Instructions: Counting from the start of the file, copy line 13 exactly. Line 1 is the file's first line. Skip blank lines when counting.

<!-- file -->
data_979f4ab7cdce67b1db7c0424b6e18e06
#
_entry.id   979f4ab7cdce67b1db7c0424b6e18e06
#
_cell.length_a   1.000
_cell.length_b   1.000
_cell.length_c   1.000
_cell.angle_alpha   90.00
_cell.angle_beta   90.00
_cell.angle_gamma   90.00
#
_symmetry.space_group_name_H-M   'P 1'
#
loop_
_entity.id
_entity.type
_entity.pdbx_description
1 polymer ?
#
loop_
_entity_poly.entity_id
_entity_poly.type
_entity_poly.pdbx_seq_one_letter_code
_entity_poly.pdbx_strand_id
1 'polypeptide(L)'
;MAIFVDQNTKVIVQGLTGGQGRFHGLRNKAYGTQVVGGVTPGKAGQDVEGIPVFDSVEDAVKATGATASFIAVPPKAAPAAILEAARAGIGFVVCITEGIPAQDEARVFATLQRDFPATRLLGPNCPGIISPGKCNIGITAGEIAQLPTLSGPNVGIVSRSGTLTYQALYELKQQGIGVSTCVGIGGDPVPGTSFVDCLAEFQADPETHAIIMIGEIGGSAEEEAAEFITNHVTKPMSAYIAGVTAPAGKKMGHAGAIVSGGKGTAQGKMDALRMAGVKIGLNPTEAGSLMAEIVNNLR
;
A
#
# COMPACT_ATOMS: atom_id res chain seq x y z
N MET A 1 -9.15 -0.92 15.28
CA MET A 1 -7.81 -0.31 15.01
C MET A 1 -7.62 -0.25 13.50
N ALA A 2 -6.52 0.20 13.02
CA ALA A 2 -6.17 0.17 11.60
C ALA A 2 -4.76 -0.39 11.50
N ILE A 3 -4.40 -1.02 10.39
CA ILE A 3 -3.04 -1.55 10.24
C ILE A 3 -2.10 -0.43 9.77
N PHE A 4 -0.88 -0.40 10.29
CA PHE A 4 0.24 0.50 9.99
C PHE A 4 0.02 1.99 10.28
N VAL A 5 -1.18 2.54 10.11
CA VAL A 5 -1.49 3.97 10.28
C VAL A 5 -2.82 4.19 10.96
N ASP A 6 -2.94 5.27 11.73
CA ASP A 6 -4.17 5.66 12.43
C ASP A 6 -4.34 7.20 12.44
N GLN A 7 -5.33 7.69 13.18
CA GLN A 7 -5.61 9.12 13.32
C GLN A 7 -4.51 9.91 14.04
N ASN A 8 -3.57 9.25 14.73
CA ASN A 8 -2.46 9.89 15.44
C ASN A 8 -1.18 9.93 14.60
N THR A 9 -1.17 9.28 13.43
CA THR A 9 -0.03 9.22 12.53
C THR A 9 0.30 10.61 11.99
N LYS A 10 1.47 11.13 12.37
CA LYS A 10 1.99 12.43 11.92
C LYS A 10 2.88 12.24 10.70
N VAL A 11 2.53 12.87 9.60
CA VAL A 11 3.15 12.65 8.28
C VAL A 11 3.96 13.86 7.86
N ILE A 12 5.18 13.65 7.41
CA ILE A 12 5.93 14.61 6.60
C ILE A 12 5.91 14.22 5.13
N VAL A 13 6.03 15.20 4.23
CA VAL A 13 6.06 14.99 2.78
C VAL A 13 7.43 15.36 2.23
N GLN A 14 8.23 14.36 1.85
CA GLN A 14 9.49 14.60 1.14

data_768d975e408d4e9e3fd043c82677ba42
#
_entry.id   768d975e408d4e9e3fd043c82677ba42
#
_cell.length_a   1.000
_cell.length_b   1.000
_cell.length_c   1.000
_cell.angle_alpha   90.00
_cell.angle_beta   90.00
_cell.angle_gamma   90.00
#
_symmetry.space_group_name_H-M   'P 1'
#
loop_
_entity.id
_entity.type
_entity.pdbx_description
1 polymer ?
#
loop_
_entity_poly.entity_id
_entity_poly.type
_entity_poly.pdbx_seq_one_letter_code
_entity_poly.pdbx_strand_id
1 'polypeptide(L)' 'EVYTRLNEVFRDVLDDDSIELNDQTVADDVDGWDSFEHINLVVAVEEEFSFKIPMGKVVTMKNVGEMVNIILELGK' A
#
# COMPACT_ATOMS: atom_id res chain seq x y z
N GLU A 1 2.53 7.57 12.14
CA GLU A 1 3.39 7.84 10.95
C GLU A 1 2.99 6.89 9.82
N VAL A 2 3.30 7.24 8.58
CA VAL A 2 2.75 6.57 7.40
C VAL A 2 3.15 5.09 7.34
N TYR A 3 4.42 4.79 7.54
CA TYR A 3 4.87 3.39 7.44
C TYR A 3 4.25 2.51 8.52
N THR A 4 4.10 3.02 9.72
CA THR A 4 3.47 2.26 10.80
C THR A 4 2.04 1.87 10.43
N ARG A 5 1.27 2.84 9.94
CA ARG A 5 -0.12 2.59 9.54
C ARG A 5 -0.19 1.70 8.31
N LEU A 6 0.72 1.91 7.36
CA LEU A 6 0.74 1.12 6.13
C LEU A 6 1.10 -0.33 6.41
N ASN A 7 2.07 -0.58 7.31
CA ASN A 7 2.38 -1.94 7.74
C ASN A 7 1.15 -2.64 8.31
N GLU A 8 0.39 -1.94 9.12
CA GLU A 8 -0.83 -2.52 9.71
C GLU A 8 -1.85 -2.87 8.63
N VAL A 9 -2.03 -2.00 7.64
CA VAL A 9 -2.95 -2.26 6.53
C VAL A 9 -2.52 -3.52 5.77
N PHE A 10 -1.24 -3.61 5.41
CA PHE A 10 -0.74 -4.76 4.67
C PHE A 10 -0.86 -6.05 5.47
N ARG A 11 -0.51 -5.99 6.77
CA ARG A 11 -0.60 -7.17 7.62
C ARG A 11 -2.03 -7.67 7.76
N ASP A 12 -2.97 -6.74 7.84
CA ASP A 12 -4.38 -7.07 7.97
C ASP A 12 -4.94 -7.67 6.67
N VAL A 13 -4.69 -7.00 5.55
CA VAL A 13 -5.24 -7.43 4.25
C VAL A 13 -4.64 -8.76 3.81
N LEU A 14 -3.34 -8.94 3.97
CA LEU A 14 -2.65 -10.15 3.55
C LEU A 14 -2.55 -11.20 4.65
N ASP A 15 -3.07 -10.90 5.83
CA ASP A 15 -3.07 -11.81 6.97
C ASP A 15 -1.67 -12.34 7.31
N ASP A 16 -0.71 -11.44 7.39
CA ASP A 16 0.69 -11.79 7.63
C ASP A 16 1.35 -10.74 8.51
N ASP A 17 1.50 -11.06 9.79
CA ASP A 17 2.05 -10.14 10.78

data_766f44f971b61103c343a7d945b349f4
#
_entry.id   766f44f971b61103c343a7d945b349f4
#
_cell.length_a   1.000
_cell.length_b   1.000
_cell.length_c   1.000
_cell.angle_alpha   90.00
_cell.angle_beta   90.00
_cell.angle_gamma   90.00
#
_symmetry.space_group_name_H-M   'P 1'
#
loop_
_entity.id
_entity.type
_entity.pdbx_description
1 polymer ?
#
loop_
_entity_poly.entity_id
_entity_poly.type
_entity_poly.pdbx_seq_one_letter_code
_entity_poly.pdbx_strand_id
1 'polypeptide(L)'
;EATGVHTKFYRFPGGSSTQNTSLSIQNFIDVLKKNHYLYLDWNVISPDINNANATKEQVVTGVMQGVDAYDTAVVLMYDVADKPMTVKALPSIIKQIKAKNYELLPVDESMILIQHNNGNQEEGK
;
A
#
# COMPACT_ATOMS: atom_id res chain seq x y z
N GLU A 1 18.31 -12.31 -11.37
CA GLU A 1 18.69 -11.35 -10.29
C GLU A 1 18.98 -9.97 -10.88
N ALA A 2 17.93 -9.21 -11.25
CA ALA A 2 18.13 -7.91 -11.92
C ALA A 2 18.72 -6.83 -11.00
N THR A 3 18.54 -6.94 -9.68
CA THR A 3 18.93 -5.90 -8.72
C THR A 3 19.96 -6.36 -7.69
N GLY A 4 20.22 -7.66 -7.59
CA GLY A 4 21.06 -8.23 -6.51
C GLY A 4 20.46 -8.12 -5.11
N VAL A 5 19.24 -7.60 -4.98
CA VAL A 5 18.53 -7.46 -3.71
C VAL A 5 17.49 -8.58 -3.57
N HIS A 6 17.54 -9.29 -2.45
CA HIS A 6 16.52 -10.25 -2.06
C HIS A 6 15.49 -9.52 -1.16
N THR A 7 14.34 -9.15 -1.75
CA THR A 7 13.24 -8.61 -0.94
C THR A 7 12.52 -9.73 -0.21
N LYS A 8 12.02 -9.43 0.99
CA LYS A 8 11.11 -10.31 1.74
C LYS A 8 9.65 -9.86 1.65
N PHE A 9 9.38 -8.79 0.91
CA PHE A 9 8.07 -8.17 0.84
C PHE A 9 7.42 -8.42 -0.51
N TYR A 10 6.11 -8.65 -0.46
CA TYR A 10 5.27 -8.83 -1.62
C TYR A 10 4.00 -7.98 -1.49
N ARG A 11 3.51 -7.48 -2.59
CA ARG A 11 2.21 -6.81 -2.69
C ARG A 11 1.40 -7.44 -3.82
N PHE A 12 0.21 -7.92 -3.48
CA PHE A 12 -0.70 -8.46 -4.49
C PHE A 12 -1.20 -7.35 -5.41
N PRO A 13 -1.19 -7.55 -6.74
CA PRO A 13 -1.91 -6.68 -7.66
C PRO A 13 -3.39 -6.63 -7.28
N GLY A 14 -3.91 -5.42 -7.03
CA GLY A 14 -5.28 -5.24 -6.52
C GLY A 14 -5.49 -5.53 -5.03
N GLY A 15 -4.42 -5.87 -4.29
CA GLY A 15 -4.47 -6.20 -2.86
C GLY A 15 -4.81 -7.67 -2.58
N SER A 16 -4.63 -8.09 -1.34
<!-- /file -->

#